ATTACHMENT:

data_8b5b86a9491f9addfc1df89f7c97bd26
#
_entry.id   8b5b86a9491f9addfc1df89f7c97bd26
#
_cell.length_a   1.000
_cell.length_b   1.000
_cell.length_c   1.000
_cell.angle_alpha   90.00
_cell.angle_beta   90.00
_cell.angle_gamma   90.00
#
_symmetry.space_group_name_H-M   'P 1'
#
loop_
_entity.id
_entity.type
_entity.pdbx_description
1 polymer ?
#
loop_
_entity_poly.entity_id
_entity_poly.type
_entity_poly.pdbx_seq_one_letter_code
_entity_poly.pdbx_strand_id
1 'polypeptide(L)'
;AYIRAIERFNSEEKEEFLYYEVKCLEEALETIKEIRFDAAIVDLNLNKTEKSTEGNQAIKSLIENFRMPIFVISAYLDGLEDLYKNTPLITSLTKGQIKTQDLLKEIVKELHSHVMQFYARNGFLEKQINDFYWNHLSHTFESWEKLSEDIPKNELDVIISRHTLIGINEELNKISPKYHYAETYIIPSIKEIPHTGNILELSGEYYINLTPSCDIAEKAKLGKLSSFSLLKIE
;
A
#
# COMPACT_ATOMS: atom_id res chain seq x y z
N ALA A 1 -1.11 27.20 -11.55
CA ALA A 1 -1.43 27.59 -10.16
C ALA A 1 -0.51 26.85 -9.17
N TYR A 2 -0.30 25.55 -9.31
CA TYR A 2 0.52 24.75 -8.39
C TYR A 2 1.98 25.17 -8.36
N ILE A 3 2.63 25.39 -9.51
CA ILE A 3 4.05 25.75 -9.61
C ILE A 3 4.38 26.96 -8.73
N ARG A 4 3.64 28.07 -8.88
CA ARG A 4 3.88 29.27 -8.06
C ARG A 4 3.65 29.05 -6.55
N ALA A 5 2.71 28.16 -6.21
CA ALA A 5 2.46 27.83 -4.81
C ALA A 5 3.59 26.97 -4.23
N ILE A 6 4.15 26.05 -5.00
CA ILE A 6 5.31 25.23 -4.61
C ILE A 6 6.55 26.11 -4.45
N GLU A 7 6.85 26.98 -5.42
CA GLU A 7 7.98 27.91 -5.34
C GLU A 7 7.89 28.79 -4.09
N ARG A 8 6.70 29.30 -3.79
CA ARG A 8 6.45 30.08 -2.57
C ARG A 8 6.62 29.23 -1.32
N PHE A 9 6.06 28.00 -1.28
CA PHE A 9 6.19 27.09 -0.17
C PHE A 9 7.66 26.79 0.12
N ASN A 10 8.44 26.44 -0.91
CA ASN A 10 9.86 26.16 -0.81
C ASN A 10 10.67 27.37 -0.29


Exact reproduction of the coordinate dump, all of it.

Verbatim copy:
data_8b5b86a9491f9addfc1df89f7c97bd26
#
_entry.id   8b5b86a9491f9addfc1df89f7c97bd26
#
_cell.length_a   1.000
_cell.length_b   1.000
_cell.length_c   1.000
_cell.angle_alpha   90.00
_cell.angle_beta   90.00
_cell.angle_gamma   90.00
#
_symmetry.space_group_name_H-M   'P 1'
#
loop_
_entity.id
_entity.type
_entity.pdbx_description
1 polymer ?
#
loop_
_entity_poly.entity_id
_entity_poly.type
_entity_poly.pdbx_seq_one_letter_code
_entity_poly.pdbx_strand_id
1 'polypeptide(L)'
;AYIRAIERFNSEEKEEFLYYEVKCLEEALETIKEIRFDAAIVDLNLNKTEKSTEGNQAIKSLIENFRMPIFVISAYLDGLEDLYKNTPLITSLTKGQIKTQDLLKEIVKELHSHVMQFYARNGFLEKQINDFYWNHLSHTFESWEKLSEDIPKNELDVIISRHTLIGINEELNKISPKYHYAETYIIPSIKEIPHTGNILELSGEYYINLTPSCDIAEKAKLGKLSSFSLLKIE
;
A
#
# COMPACT_ATOMS: atom_id res chain seq x y z
N ALA A 1 -1.11 27.20 -11.55
CA ALA A 1 -1.43 27.59 -10.16
C ALA A 1 -0.51 26.85 -9.17
N TYR A 2 -0.30 25.55 -9.31
CA TYR A 2 0.52 24.75 -8.39
C TYR A 2 1.98 25.17 -8.36
N ILE A 3 2.63 25.39 -9.51
CA ILE A 3 4.05 25.75 -9.61
C ILE A 3 4.38 26.96 -8.73
N ARG A 4 3.64 28.07 -8.88
CA ARG A 4 3.88 29.27 -8.06
C ARG A 4 3.65 29.05 -6.55
N ALA A 5 2.71 28.16 -6.21
CA ALA A 5 2.46 27.83 -4.81
C ALA A 5 3.59 26.97 -4.23
N ILE A 6 4.15 26.05 -5.00
CA ILE A 6 5.31 25.23 -4.61
C ILE A 6 6.55 26.11 -4.45
N GLU A 7 6.85 26.98 -5.42
CA GLU A 7 7.98 27.91 -5.34
C GLU A 7 7.89 28.79 -4.09
N ARG A 8 6.70 29.30 -3.79
CA ARG A 8 6.45 30.08 -2.57
C ARG A 8 6.62 29.23 -1.32
N PHE A 9 6.06 28.00 -1.28
CA PHE A 9 6.19 27.09 -0.17
C PHE A 9 7.66 26.79 0.12
N ASN A 10 8.44 26.44 -0.91
CA ASN A 10 9.86 26.16 -0.81
C ASN A 10 10.67 27.37 -0.29